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Australian Police Warn That Apple Maps Could Get Someone Killed 452

Posted by samzenpus
from the path-less-traveled dept.
First time accepted submitter jsherring writes "Police in Victoria, Australia warn that Apple's glitch-filled Maps app could get someone killed, after motorists looking for the Victorian city of Mildura were instead guided to a wilderness area. Relying on Apple Maps to navigate through rural Australia seems rather foolish but it has become common practice to rely on GPS navigation. Besides reverting to google maps, perhaps Apple should provide strong warnings to use other navigation sources if navigating to remote locations."
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Australian Police Warn That Apple Maps Could Get Someone Killed

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  • Apple bashing (Score:4, Insightful)

    by azalin (67640) on Monday December 10, 2012 @05:58AM (#42240383)
    As much as I enjoy a good old apple bashing, anyone who trust their gps without checking the plausibility of the route is an utter fool.
  • Re:Back in the day (Score:5, Insightful)

    by caitsith01 (606117) on Monday December 10, 2012 @06:27AM (#42240509) Journal

    People managed to navigate without all this garbage.

    And if their maps wrongly placed their destination in completely the wrong place, they'd be equally screwed.

    What's your point?

  • Re:Apple bashing (Score:4, Insightful)

    by Farmer Tim (530755) <roundfile AT mindless DOT com> on Monday December 10, 2012 @06:31AM (#42240521) Journal

    How about following the road signs that predate GPS by decades? Worked for me when I used to drive around out that way in the 90s.

  • Re:Darwin awards (Score:4, Insightful)

    by Anonymous Coward on Monday December 10, 2012 @06:39AM (#42240555)

    for those that do care ... no crocs ... just emus, kangaroos, snakes, etc ...

    pretty damn difficult to die there except from exposure to the heat

    i.e. Pretty easy to die there from exposure to the heat.

  • Re:Apple bashing (Score:5, Insightful)

    by GauteL (29207) on Monday December 10, 2012 @07:15AM (#42240711)

    Apple Maps sucks. There is no two ways about it, and Apple certainly deserves stick for it.

    I have also never been to Australia, but I am capable of making a couple of observations:
    If you're driving to a location you don't know, in an environment where getting lost could get you killed:
    1. NEVER rely on one source of information for getting you to your destination. I wouldn't rely solely on Google Maps to get there either, even though Google Maps have been accurate and reliable for me in the past. Check Google Maps and a good old fashioned map before leaving. After all, what happens if you you lose reception or battery half way there?
    2. Make sure you bring basic survival gear for your environment; in my home area that would be water, food, very warm clothes, blankets, a spade, a torch and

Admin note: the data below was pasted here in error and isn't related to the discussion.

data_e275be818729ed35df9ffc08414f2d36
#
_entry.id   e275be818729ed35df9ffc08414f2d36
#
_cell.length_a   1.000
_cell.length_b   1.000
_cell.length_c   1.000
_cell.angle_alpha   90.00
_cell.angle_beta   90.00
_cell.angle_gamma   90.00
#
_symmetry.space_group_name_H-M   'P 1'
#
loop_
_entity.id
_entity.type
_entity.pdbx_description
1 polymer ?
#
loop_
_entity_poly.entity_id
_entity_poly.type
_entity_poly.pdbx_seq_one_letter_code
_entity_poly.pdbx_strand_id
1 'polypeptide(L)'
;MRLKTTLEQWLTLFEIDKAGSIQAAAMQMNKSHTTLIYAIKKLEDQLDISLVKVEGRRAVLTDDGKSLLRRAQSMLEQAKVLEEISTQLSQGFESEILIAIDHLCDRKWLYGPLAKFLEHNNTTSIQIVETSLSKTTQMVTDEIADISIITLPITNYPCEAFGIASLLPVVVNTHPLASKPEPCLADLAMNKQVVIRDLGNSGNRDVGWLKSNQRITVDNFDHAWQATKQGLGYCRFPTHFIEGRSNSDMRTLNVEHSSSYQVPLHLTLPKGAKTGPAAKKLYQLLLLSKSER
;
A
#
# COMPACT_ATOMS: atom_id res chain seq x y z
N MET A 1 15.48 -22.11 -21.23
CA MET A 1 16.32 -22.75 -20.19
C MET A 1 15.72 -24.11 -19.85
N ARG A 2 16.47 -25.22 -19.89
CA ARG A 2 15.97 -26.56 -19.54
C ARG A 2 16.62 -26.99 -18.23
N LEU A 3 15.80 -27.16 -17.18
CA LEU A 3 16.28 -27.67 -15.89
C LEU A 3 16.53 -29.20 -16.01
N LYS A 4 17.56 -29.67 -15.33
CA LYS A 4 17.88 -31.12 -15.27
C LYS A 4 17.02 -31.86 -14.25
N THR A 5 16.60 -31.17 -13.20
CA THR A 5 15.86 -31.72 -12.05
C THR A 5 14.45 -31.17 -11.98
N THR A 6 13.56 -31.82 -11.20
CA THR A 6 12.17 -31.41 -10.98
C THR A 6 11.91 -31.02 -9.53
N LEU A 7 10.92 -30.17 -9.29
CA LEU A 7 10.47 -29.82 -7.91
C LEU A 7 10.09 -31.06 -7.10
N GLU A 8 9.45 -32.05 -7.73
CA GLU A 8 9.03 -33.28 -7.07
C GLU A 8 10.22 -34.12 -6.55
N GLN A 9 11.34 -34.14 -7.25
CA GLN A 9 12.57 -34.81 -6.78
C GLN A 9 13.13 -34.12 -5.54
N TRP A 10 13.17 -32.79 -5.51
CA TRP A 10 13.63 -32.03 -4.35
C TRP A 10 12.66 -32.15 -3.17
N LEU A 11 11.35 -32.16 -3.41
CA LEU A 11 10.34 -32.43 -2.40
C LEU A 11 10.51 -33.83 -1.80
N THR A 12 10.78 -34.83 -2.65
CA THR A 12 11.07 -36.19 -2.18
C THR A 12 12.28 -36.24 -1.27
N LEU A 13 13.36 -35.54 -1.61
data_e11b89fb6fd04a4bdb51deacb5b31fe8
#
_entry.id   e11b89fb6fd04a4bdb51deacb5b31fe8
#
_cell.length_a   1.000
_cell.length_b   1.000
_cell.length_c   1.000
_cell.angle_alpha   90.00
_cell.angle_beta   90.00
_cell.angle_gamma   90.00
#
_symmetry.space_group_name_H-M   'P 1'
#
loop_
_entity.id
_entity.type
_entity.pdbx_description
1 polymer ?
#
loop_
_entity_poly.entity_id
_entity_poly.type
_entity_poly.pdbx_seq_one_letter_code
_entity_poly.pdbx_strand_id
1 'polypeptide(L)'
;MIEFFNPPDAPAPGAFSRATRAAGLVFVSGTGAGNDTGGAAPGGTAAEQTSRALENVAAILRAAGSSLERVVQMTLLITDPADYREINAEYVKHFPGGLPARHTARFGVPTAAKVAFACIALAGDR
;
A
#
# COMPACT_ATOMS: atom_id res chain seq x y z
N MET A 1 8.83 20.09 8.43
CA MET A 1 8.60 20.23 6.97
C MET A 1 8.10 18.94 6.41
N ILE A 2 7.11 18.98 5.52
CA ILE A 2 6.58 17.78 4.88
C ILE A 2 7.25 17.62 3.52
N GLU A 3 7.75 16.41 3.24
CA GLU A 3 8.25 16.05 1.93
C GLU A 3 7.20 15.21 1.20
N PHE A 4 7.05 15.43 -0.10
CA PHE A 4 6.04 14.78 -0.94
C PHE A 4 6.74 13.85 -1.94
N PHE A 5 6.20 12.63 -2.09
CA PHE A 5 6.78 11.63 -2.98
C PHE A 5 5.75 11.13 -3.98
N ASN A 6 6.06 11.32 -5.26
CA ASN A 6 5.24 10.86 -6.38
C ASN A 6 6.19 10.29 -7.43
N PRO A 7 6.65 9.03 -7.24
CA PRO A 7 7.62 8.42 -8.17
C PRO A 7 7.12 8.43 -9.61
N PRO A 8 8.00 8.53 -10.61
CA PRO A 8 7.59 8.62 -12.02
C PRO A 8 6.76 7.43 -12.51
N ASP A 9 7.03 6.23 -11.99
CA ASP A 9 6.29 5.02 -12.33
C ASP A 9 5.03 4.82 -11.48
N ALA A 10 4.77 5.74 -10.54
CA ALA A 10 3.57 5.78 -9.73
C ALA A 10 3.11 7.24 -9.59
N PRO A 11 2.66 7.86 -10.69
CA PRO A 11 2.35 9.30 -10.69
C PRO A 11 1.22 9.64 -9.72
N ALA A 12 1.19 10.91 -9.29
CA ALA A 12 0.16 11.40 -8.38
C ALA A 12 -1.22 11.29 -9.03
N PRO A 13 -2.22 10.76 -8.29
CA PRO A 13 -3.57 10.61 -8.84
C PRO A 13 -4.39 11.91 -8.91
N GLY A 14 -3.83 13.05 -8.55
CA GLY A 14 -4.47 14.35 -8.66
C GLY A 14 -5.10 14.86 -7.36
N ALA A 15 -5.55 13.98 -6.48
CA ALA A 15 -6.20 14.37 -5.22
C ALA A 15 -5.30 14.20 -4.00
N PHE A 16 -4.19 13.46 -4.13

considerably more petrol than you think you need.

  • Re:Back in the day (Score:5, Insightful)

    by Rockoon (1252108) on Monday December 10, 2012 @07:50AM (#42240851)
    Its exactly this.

    The Apple apologists are suggesting that you shouldn't trust a map application, but should somehow magically trust other map sources.

    The flaw in this thinking is that if a popular mapping company was selling paper maps at local gas stations that sent you in the wrong direction into the middle of nowhere, then we would also expect a government office to come forth and announce the serious risks associated with trusting that particular paper map.

    On top of this, the iPhone maps are now different than the one they used to provide.. the old one was of much better quality. So a person may have come to trust the maps built into their iPhone because they were of good quality, but now suddenly they arent of good quality even though its the same damn iPhone. That "upgrade" was actually a full-blown downgrade.

    So yes, we expect the government to announce the risks associated with trusting Apple's maps, because not only are they no longer good maps, Apple after the fact went and edited everyones existing maps to be of much worse quality.
  • Re:Apple bashing (Score:5, Insightful)

    by gutnor (872759) on Monday December 10, 2012 @08:23AM (#42240995)

    What is amazing, is that people will follow the turn by turn indication of a GPS unit in priority of any road indication or even indication given by a local.

    I had to argue with a friend to take a direct road to the highway, he wouldn't. He didn't even follow my car, or even the big green sign that indicate the highway: at some point he decided to turn in the direction the GPS told him to. What's wrong people: I was doing that road several time a day every day and my wife has been living there for more than 30 years. What are the fucking chances that the GPS knows better ?

    GPS have transformed people into lemmings.

  • by Nerdfest (867930) on Monday December 10, 2012 @08:52AM (#42241107)

    If Jobs was still at the helm it would be your fault, not Apples. It's a bit of a stretch, but he might have been able to pull it off.